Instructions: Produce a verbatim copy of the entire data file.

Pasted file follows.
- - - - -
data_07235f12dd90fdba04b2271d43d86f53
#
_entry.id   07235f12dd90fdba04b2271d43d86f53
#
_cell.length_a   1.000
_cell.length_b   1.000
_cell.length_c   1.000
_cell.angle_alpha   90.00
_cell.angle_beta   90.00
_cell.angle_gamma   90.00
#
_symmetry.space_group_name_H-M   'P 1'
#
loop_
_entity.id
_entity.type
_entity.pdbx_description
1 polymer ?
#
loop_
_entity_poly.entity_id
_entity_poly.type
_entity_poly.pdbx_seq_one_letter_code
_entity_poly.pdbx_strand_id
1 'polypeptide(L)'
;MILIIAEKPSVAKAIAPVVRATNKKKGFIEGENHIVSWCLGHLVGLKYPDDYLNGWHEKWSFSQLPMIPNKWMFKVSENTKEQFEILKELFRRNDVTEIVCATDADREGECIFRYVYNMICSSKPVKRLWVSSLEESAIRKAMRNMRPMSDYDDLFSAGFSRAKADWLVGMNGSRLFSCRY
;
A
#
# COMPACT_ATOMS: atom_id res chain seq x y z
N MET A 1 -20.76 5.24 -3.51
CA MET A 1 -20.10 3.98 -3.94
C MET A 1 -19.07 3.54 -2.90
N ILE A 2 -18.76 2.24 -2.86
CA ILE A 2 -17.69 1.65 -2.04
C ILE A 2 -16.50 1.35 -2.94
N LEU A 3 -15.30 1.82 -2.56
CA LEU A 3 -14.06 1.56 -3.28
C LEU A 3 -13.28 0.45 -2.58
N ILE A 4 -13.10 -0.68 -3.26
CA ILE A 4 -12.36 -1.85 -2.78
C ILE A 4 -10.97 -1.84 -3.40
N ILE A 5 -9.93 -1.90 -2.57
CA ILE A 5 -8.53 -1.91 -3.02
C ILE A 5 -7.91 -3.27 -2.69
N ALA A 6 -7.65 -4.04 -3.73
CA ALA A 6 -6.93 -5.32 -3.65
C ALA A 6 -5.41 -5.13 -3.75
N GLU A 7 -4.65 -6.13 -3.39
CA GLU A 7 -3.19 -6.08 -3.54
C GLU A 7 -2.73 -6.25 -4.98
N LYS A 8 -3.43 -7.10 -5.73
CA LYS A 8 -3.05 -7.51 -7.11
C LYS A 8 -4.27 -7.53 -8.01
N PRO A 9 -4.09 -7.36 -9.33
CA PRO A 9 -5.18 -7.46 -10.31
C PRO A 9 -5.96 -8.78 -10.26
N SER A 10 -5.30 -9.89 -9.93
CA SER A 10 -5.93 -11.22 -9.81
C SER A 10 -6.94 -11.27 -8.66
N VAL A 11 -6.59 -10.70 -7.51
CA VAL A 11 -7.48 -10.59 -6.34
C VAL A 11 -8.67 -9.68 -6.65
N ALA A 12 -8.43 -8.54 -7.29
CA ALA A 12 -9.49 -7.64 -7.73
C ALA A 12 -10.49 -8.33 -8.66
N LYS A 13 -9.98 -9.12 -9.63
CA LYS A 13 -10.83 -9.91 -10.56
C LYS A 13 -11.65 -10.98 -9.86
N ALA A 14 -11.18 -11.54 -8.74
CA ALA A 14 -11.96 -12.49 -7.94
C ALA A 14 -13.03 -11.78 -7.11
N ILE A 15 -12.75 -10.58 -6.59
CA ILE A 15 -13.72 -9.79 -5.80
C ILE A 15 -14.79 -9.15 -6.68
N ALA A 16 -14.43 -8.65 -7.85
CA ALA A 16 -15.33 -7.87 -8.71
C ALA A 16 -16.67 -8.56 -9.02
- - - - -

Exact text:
data_07235f12dd90fdba04b2271d43d86f53
#
_entry.id   07235f12dd90fdba04b2271d43d86f53
#
_cell.length_a   1.000
_cell.length_b   1.000
_cell.length_c   1.000
_cell.angle_alpha   90.00
_cell.angle_beta   90.00
_cell.angle_gamma   90.00
#
_symmetry.space_group_name_H-M   'P 1'
#
loop_
_entity.id
_entity.type
_entity.pdbx_description
1 polymer ?
#
loop_
_entity_poly.entity_id
_entity_poly.type
_entity_poly.pdbx_seq_one_letter_code
_entity_poly.pdbx_strand_id
1 'polypeptide(L)'
;MILIIAEKPSVAKAIAPVVRATNKKKGFIEGENHIVSWCLGHLVGLKYPDDYLNGWHEKWSFSQLPMIPNKWMFKVSENTKEQFEILKELFRRNDVTEIVCATDADREGECIFRYVYNMICSSKPVKRLWVSSLEESAIRKAMRNMRPMSDYDDLFSAGFSRAKADWLVGMNGSRLFSCRY
;
A
#
# COMPACT_ATOMS: atom_id res chain seq x y z
N MET A 1 -20.76 5.24 -3.51
CA MET A 1 -20.10 3.98 -3.94
C MET A 1 -19.07 3.54 -2.90
N ILE A 2 -18.76 2.24 -2.86
CA ILE A 2 -17.69 1.65 -2.04
C ILE A 2 -16.50 1.35 -2.94
N LEU A 3 -15.30 1.82 -2.56
CA LEU A 3 -14.06 1.56 -3.28
C LEU A 3 -13.28 0.45 -2.58
N ILE A 4 -13.10 -0.68 -3.26
CA ILE A 4 -12.36 -1.85 -2.78
C ILE A 4 -10.97 -1.84 -3.40
N ILE A 5 -9.93 -1.90 -2.57
CA ILE A 5 -8.53 -1.91 -3.02
C ILE A 5 -7.91 -3.27 -2.69
N ALA A 6 -7.65 -4.04 -3.73
CA ALA A 6 -6.93 -5.32 -3.65
C ALA A 6 -5.41 -5.13 -3.75
N GLU A 7 -4.65 -6.13 -3.39
CA GLU A 7 -3.19 -6.08 -3.54
C GLU A 7 -2.73 -6.25 -4.98
N LYS A 8 -3.43 -7.10 -5.73
CA LYS A 8 -3.05 -7.51 -7.11
C LYS A 8 -4.27 -7.53 -8.01
N PRO A 9 -4.09 -7.36 -9.33
CA PRO A 9 -5.18 -7.46 -10.31
C PRO A 9 -5.96 -8.78 -10.26
N SER A 10 -5.30 -9.89 -9.93
CA SER A 10 -5.93 -11.22 -9.81
C SER A 10 -6.94 -11.27 -8.66
N VAL A 11 -6.59 -10.70 -7.51
CA VAL A 11 -7.48 -10.59 -6.34
C VAL A 11 -8.67 -9.68 -6.65
N ALA A 12 -8.43 -8.54 -7.29
CA ALA A 12 -9.49 -7.64 -7.73
C ALA A 12 -10.49 -8.33 -8.66
N LYS A 13 -9.98 -9.12 -9.63
CA LYS A 13 -10.83 -9.91 -10.56
C LYS A 13 -11.65 -10.98 -9.86
N ALA A 14 -11.18 -11.54 -8.74
CA ALA A 14 -11.96 -12.49 -7.94
C ALA A 14 -13.03 -11.78 -7.11
N ILE A 15 -12.75 -10.58 -6.59
CA ILE A 15 -13.72 -9.79 -5.80
C ILE A 15 -14.79 -9.15 -6.68
N ALA A 16 -14.43 -8.65 -7.85
CA ALA A 16 -15.33 -7.87 -8.71
C ALA A 16 -16.67 -8.56 -9.02